After thinking about the passage from last week (Luke 5:1-11), I decided to read through the Vulgate Latin translation. For the most part the English and Latin translations are pretty close. There were two things in the Latin that stood out to me which I would like to share.
Verse 6, “And when they had done this, they enclosed a large number of fish, and their nets were breaking.”
The Latin is, “et cum hoc fecissent concluserunt piscium multitudinem copiosam rumpebatur autem rete eorum.”
What stood out to me is the Latin verb, “concluserunt.” This is the verb that we get “conclude” from. The Latin means to “close together.” What we have here is an example of usage changing over time. A very physical action that been passed down and is used now primarily in the abstract. I don’t remember the last time I used “conclude” or “conclusion” to mean something as physical an action as drawing in a catch of fish.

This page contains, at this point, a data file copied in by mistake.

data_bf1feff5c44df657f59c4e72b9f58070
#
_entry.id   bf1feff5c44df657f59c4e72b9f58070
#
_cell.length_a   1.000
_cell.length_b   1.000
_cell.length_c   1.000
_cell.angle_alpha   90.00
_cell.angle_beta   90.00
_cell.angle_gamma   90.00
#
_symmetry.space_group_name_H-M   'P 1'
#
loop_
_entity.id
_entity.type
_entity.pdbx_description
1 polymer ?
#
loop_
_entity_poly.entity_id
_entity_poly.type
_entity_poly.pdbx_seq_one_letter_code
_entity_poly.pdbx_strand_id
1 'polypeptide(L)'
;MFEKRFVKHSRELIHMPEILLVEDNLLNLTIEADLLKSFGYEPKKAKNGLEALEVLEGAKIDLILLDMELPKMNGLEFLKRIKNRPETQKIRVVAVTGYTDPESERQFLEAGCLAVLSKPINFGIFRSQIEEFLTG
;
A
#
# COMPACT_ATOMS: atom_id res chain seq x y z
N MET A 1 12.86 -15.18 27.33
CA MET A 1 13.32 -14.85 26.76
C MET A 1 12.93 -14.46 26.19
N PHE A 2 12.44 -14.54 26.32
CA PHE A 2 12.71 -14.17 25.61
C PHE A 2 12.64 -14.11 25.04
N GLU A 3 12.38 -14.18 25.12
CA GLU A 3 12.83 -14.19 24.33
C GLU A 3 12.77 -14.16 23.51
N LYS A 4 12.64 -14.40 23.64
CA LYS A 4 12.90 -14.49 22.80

Verse 9, “For he and all who were with him were astonished at the catch of fish that they had taken,”
The Latin, “stupor enim circumdederat eum et omnes qui cum illo erant in captura piscium quam ceperant”
The Latin translates “he was astonished” as “the astonishment/numbness surrounded him.” Above, stupor (astonishment/numbness) is the subject and eum (him) is the object. In someways I find the Latin translation to be more vivid and more captivating than the English version.